The violence occurred in suburban Milton, after a hotel and a restaurant in Boston cancelled shoots after being warned by a “representative of City Hall” that Local 25 would throw up picket lines if they allowed filming on their properties. Mayor Marty Walsh, an official of the Laborers Union before becoming mayor, claimed to know nothing about the calls, or who made them. (They were made by a longtime Democrat hack who describes himself as the city’s “minister of fun.”) Walsh received $15,000 from Local 25 during his campaign and posed for a photo with the shaved-head president of Local 25.
Late last week the mayor hired a former federal prosecutor whom Walsh claims will investigate City Hall’s role in the alleged shakedowns.
Both Walsh and state Treasurer Deb Goldberg have refused to return contributions from Local 25. Two other high-ranking female politicians who take Local 25 cash, Auditor Suzanne Bump and Rep. Katherine Clark, have refused to comment on this latest Local 25 scandal.
Although AG Healey is keeping her most recent $500 gift from Local 25, earlier she returned $15,000 that was apparently illegally donated. The Teamsters gave her strong support in last year’s Democrat primary, when she was running against the brother of the president of the state AFL-CIO, who funneled hundreds of thousands of union dollars into his brother’s campaign. Both brothers were former state senators, like Billy Bulger, brother of infamous Boston gangster Whitey Bulger.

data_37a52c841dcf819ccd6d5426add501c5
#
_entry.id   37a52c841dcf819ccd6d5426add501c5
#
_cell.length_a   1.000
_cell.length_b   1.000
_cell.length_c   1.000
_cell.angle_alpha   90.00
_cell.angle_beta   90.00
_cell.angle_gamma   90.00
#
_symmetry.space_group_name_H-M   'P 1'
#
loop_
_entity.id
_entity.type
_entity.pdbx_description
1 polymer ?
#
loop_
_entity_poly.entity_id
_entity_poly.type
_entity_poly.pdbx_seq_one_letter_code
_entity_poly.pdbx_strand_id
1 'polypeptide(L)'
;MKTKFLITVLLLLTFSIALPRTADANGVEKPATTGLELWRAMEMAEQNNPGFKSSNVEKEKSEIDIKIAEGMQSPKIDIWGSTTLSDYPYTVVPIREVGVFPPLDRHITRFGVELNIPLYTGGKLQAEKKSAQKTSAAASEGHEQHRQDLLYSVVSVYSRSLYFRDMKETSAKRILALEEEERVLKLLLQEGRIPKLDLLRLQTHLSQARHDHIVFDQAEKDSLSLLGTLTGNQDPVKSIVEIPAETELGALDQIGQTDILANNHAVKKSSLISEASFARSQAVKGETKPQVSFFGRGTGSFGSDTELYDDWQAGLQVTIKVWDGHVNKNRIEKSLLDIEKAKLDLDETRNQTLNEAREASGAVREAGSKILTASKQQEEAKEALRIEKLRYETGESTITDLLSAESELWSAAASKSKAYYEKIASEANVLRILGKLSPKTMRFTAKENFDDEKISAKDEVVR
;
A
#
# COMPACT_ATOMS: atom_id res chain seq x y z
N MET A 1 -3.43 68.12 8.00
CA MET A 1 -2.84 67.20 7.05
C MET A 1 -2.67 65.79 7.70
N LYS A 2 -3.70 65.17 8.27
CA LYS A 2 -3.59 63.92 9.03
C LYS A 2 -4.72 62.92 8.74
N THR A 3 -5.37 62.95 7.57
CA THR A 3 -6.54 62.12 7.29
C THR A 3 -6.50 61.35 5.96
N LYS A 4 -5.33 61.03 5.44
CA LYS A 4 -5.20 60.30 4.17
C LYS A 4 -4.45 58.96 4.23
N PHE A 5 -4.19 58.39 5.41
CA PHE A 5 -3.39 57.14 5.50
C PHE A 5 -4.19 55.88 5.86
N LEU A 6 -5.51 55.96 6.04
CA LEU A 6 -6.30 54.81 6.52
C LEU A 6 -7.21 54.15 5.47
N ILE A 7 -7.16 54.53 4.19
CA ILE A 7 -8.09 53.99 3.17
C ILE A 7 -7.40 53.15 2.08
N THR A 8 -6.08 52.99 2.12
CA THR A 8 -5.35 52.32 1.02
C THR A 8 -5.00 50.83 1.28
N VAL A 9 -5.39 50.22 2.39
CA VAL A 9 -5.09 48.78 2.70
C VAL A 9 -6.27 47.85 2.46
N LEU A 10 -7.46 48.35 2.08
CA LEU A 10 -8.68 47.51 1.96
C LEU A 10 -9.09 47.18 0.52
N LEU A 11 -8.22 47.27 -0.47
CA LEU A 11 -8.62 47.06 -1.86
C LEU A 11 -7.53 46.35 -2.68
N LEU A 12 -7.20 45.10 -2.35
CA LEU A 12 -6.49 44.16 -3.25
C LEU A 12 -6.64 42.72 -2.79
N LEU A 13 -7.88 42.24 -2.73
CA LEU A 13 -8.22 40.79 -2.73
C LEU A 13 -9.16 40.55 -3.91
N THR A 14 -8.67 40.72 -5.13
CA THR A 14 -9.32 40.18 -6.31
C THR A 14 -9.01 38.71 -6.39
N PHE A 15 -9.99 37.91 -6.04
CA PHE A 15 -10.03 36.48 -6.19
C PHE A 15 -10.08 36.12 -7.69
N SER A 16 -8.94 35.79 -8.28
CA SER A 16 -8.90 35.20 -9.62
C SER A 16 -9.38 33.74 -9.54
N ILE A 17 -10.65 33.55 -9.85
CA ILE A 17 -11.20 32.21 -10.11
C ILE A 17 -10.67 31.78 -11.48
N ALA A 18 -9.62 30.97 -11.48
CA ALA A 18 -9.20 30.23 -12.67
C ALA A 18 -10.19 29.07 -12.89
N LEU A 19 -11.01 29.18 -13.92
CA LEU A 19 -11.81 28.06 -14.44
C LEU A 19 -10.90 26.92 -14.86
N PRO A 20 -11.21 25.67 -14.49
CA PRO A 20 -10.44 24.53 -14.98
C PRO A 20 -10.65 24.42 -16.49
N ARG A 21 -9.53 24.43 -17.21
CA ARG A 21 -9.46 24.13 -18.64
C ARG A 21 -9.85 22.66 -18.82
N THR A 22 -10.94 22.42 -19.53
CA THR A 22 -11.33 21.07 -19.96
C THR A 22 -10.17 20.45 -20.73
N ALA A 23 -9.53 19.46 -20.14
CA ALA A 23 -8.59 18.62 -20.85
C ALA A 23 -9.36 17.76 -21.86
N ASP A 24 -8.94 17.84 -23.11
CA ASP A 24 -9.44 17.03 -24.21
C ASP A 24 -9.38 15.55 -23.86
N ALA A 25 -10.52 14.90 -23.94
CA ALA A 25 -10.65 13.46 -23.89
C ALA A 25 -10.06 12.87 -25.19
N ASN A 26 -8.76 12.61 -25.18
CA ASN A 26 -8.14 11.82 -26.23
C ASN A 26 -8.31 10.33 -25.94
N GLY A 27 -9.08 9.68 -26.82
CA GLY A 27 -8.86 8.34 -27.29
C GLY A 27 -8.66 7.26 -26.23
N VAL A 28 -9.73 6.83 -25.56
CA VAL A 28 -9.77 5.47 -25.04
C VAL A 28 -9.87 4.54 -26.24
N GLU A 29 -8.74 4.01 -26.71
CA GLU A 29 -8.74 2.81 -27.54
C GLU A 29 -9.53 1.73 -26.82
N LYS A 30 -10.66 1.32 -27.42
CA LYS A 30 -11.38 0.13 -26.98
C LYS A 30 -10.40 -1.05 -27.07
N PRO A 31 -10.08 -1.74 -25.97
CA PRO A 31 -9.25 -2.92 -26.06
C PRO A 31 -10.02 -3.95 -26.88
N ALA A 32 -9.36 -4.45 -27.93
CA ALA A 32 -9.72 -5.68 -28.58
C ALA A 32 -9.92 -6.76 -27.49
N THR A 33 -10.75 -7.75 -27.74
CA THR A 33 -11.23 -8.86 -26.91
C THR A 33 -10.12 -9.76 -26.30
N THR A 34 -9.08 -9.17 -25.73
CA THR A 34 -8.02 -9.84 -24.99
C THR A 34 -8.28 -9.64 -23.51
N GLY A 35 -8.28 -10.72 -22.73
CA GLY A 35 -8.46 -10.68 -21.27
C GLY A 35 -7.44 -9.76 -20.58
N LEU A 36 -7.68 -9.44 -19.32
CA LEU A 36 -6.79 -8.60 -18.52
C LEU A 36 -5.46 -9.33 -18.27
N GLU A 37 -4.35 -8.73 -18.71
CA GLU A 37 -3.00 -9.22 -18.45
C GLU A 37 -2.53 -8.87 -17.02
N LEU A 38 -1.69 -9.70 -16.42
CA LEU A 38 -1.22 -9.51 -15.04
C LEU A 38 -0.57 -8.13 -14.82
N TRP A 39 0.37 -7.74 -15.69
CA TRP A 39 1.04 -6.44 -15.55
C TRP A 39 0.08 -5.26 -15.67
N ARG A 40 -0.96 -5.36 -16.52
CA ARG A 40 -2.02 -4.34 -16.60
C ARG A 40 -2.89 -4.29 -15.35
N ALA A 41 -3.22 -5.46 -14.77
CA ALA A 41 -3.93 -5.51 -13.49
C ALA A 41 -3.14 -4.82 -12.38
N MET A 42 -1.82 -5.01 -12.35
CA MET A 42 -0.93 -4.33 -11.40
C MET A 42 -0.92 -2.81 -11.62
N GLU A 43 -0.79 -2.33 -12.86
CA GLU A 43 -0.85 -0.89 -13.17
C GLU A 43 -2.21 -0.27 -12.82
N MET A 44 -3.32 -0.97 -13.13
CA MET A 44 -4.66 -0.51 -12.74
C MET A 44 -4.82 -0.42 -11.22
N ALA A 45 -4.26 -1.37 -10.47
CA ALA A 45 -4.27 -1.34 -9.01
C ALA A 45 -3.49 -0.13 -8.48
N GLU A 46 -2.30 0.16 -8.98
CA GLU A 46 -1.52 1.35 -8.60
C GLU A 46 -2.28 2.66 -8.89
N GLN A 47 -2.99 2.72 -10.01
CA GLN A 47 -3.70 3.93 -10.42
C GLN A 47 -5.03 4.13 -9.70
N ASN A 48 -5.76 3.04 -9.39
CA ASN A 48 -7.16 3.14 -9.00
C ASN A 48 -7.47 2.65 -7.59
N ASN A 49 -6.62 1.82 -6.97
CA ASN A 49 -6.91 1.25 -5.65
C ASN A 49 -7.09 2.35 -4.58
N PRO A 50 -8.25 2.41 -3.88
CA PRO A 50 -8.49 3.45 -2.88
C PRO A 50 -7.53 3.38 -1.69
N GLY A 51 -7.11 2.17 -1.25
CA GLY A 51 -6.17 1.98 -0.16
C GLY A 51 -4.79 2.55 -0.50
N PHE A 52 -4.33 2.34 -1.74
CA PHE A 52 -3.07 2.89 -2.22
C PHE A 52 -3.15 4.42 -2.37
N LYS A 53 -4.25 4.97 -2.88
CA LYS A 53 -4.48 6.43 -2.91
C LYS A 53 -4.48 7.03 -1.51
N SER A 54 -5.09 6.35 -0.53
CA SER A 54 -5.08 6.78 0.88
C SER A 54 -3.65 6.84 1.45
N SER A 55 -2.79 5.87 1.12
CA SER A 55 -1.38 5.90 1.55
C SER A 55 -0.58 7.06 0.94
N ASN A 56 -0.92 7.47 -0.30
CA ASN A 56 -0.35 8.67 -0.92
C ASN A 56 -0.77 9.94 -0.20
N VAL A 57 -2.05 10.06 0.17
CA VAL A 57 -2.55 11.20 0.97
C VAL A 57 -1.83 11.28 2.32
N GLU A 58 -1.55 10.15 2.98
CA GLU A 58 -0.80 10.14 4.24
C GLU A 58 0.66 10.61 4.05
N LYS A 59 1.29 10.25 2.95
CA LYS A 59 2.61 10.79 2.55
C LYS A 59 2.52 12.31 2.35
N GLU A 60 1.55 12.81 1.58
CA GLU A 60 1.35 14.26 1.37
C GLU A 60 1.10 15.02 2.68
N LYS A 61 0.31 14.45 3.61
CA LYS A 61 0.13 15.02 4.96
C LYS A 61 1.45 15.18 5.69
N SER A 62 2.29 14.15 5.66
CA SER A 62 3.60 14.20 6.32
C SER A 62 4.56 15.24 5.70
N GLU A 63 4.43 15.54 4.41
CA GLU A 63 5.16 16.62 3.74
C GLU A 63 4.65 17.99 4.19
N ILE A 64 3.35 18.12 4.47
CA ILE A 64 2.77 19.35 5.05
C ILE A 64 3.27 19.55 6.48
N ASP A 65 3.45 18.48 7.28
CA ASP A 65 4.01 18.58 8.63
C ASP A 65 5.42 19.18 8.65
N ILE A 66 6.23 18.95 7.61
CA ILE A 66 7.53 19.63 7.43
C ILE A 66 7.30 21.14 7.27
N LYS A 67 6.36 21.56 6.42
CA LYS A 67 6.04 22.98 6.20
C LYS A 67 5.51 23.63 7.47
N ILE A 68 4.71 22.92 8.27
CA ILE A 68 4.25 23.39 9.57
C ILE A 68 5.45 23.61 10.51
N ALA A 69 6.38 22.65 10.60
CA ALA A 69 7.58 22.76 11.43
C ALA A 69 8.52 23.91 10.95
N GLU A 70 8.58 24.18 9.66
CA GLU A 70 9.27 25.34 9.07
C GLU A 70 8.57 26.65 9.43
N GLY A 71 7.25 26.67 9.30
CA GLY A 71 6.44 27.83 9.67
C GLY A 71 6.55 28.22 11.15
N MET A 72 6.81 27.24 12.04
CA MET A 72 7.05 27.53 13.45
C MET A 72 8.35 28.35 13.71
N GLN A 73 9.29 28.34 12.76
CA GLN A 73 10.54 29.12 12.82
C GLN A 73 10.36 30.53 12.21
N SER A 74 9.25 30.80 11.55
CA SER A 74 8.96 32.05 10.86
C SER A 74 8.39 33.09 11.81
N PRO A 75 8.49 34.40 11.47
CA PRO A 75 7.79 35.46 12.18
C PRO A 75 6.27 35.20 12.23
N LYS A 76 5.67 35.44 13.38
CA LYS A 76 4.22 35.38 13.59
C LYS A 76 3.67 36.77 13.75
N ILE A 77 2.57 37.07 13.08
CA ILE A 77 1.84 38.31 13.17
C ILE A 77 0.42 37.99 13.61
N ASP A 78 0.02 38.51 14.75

The reluctance of local Democrat politicians to speak out about their patrons’ misogyny and thuggery has not gone unnoticed. Donald Trump asks his friends to “look at” Carly Fiorina’s face – he’s a sexist pig. Democrat contributors threaten to “bash” in another woman’s face… crickets. One poster to a newspaper website paraphrased the old Standells song: “Well, I love that dirty money…. Boston you’re my home.”
Local 25 has deep ties to organized crime in Boston. Its current president is Sean O’Brien. His father William O’Brien was also a Local 25 official, and was named in a federal indictment as renting a car for a crew of seven Local 25 armored-car robbers who murdered two guards in a 1994 robbery in Hudson, N.H. The elder O’Brien was never charged, but FBI agents confiscated $50,000 cash from his home.